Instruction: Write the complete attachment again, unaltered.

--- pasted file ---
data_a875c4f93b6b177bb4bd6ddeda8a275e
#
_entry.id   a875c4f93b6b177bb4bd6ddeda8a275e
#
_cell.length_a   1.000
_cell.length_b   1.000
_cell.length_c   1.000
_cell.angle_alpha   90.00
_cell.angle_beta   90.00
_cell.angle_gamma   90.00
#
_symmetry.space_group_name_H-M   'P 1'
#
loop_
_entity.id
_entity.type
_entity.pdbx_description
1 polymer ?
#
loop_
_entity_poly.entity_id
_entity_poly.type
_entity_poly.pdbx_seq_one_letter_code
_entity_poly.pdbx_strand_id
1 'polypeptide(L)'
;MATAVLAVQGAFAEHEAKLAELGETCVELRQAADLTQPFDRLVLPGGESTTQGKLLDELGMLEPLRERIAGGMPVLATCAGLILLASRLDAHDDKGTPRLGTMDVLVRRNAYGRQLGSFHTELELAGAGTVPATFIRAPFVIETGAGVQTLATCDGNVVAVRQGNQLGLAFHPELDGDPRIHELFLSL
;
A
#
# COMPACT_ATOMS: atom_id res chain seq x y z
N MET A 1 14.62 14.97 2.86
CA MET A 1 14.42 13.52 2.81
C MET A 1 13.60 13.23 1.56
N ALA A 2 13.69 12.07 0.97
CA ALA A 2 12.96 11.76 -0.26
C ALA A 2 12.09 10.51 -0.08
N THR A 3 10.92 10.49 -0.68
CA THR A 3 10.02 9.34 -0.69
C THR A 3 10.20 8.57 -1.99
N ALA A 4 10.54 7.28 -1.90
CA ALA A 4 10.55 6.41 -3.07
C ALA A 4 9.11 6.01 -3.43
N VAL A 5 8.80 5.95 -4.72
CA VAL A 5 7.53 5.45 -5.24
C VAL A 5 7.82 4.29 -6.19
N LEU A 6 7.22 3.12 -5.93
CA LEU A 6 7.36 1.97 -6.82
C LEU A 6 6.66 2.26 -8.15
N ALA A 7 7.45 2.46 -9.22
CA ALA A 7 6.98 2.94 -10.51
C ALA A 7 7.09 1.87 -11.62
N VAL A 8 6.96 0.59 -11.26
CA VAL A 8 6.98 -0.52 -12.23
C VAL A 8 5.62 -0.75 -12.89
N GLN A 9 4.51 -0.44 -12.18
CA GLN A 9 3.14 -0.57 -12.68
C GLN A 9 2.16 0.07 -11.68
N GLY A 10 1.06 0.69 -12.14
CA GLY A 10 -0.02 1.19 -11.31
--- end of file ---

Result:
data_a875c4f93b6b177bb4bd6ddeda8a275e
#
_entry.id   a875c4f93b6b177bb4bd6ddeda8a275e
#
_cell.length_a   1.000
_cell.length_b   1.000
_cell.length_c   1.000
_cell.angle_alpha   90.00
_cell.angle_beta   90.00
_cell.angle_gamma   90.00
#
_symmetry.space_group_name_H-M   'P 1'
#
loop_
_entity.id
_entity.type
_entity.pdbx_description
1 polymer ?
#
loop_
_entity_poly.entity_id
_entity_poly.type
_entity_poly.pdbx_seq_one_letter_code
_entity_poly.pdbx_strand_id
1 'polypeptide(L)'
;MATAVLAVQGAFAEHEAKLAELGETCVELRQAADLTQPFDRLVLPGGESTTQGKLLDELGMLEPLRERIAGGMPVLATCAGLILLASRLDAHDDKGTPRLGTMDVLVRRNAYGRQLGSFHTELELAGAGTVPATFIRAPFVIETGAGVQTLATCDGNVVAVRQGNQLGLAFHPELDGDPRIHELFLSL
;
A
#
# COMPACT_ATOMS: atom_id res chain seq x y z
N MET A 1 14.62 14.97 2.86
CA MET A 1 14.42 13.52 2.81
C MET A 1 13.60 13.23 1.56
N ALA A 2 13.69 12.07 0.97
CA ALA A 2 12.96 11.76 -0.26
C ALA A 2 12.09 10.51 -0.08
N THR A 3 10.92 10.49 -0.68
CA THR A 3 10.02 9.34 -0.69
C THR A 3 10.20 8.57 -1.99
N ALA A 4 10.54 7.28 -1.90
CA ALA A 4 10.55 6.41 -3.07
C ALA A 4 9.11 6.01 -3.43
N VAL A 5 8.80 5.95 -4.72
CA VAL A 5 7.53 5.45 -5.24
C VAL A 5 7.82 4.29 -6.19
N LEU A 6 7.22 3.12 -5.93
CA LEU A 6 7.36 1.97 -6.82
C LEU A 6 6.66 2.26 -8.15
N ALA A 7 7.45 2.46 -9.22
CA ALA A 7 6.98 2.94 -10.51
C ALA A 7 7.09 1.87 -11.62
N VAL A 8 6.96 0.59 -11.26
CA VAL A 8 6.98 -0.52 -12.23
C VAL A 8 5.62 -0.75 -12.89
N GLN A 9 4.51 -0.44 -12.18
CA GLN A 9 3.14 -0.57 -12.68
C GLN A 9 2.16 0.07 -11.68
N GLY A 10 1.06 0.69 -12.14
CA GLY A 10 -0.02 1.19 -11.31